Even the best-protected computer can contract a virus, but it goes without saying that an unprotected computer is far more vulnerable. Many users only see the light after spending long hours in the dark, trying to cure an infected PC. Many tools can remove viruses and other malware from your PC, but it's not uncommon for one or two bugs to resist eradication. Reboot, and they're back. Symantec's Norton Power Eraser is a free tool that targets stubborn files and forcibly removes them. Because it cleans aggressively, it can delete critical system files, so it must be used with care; expert guidance is recommended.
Norton Power Eraser has a super-simple interface featuring three large buttons: Scan, History, and Settings. The Settings include an optional Rootkit scan, Multi-Boot Check, and Log Settings; History accessed the Log to review previous jobs. Experts will find this information critical to diagnosing what went wrong. We started a scan, including the Rootkit scan, so Norton Power Eraser rebooted our system, and then scanned it. It found two suspicious items, startup items left over from uninstalled apps. One was flagged as Bad. It wasn't a major threat, but there was no reason not to remove it, so out it went, and the other item, too. Norton Power Eraser recommends letting it create a System Restore Point before cleaning your system: we agree. When all was ready, we pressed Fix. Removing the startup items required another reboot. When our system restarted, Norton Power Eraser reported the job's results in the Log.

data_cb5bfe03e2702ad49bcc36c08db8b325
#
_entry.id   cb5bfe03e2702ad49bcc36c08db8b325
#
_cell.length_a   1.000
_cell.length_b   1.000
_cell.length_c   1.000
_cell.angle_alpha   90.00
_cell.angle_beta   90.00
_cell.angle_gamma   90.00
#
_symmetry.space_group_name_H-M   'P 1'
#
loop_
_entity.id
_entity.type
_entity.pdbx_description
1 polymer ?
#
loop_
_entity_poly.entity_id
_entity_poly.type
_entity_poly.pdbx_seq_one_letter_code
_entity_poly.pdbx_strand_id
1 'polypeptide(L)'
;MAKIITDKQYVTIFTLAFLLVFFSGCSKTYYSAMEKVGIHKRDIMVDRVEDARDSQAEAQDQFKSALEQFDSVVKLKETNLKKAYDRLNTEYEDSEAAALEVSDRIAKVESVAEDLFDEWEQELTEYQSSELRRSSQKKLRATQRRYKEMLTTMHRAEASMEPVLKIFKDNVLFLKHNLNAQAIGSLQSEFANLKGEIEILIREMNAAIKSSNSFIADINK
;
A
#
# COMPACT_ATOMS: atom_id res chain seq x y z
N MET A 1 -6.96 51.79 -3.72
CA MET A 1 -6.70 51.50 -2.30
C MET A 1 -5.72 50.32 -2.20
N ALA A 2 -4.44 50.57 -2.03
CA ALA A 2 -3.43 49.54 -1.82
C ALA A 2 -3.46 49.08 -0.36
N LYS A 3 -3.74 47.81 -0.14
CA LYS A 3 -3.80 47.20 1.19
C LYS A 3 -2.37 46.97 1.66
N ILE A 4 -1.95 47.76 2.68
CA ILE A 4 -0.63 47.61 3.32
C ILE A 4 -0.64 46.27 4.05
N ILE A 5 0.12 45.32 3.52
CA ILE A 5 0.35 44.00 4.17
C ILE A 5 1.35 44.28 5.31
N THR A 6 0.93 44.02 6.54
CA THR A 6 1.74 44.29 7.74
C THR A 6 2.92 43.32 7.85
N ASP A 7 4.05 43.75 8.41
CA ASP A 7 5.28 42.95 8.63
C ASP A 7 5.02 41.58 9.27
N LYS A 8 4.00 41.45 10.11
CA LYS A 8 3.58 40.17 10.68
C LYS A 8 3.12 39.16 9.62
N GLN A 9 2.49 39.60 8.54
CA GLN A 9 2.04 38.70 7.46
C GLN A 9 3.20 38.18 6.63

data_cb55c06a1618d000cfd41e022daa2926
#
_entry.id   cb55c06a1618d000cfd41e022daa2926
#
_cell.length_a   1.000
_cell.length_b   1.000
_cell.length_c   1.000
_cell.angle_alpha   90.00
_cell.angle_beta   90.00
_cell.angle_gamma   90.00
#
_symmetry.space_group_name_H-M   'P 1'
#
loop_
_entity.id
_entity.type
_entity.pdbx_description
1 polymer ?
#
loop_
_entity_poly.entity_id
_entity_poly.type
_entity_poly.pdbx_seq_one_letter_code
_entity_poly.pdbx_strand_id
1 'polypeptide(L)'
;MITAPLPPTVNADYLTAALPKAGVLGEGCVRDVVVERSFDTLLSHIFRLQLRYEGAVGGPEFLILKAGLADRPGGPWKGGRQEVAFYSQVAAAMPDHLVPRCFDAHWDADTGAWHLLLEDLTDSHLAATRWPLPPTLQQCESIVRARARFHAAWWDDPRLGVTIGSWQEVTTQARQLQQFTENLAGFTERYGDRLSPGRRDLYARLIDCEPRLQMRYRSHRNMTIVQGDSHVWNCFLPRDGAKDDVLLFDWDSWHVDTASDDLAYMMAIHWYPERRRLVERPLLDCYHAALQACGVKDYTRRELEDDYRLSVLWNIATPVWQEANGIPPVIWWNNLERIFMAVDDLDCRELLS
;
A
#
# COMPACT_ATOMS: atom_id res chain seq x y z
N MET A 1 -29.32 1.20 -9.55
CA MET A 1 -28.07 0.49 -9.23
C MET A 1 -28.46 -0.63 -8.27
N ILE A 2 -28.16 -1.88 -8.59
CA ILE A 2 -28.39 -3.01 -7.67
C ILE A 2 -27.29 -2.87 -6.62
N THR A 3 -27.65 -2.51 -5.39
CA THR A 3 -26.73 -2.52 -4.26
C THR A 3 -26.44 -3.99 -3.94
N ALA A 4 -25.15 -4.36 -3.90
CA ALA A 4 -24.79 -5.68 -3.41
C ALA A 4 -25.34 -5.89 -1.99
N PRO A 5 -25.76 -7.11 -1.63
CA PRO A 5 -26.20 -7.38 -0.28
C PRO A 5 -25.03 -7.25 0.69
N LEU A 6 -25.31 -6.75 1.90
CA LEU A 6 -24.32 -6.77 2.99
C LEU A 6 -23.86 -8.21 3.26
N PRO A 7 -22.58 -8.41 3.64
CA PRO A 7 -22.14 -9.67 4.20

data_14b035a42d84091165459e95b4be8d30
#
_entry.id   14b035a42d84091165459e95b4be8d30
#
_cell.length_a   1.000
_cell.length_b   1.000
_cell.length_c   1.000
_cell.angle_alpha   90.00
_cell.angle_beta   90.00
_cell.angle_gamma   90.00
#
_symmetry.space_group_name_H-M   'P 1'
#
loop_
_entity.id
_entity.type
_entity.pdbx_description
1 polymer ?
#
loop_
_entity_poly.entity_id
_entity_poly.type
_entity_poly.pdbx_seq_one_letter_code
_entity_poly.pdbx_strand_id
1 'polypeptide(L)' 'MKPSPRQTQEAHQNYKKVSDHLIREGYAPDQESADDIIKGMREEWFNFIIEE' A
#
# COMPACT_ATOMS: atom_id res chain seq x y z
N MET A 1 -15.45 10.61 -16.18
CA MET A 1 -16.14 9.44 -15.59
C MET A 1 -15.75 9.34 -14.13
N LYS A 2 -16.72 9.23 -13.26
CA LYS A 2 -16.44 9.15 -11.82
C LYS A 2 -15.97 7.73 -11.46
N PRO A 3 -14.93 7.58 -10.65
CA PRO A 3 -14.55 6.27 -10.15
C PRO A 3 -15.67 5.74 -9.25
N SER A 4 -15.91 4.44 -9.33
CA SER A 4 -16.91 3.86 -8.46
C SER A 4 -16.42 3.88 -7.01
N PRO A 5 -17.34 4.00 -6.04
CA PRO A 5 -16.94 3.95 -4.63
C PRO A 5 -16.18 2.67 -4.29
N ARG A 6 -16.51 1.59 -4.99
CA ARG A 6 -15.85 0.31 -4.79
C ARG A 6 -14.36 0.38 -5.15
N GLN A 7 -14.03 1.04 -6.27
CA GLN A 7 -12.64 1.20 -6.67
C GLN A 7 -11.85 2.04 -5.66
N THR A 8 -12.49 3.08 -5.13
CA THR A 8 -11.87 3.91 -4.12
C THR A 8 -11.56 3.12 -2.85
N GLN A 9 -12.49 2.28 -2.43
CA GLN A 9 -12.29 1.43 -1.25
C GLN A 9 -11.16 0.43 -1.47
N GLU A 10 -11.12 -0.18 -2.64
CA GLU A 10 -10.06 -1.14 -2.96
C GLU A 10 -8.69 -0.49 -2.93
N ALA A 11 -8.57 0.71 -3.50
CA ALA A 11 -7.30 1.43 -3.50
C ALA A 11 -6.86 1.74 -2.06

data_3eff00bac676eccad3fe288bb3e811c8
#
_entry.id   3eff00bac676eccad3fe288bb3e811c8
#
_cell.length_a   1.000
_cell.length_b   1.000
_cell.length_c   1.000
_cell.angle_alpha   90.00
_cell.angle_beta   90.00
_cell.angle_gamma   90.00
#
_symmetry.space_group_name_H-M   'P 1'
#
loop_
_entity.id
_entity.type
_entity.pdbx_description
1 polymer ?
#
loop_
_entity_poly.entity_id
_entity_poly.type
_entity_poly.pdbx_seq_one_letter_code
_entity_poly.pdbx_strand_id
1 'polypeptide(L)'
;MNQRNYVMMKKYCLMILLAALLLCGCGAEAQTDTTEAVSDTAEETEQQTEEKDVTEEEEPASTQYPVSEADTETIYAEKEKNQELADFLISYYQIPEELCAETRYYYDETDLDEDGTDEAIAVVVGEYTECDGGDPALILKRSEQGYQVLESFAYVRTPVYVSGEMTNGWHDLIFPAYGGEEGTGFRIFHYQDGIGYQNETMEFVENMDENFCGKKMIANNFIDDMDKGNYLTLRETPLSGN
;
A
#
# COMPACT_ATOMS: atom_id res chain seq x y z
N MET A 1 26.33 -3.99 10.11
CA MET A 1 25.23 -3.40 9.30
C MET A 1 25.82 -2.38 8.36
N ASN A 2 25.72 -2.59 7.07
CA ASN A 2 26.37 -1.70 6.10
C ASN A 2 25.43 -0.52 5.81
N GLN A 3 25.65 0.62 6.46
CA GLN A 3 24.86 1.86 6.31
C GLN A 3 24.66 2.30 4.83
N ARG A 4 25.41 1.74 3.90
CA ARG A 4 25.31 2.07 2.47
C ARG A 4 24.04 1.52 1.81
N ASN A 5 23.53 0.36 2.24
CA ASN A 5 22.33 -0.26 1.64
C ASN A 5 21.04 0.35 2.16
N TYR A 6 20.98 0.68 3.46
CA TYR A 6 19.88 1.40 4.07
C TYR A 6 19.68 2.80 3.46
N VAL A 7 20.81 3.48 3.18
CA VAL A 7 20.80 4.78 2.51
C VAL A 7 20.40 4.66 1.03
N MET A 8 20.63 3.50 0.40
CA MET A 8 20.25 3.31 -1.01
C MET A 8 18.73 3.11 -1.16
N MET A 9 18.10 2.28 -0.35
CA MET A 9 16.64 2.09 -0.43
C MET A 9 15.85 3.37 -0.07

Many computer viruses can be removed without doing lasting harm to your system. We recommend trying some less aggressive tools before turning to Norton Power Eraser, though experienced users will find it can launch precision strikes against clear targets. But chances are good that you've already exhausted every other remedy by the time you turn to Norton Power Eraser, and you may be less worried about collateral damage. Don't let frustration make you reckless: pay attention, check stuff out, go slow, and double-check. You'll be fine, assuming your problem is one Norton Power Eraser can rub out.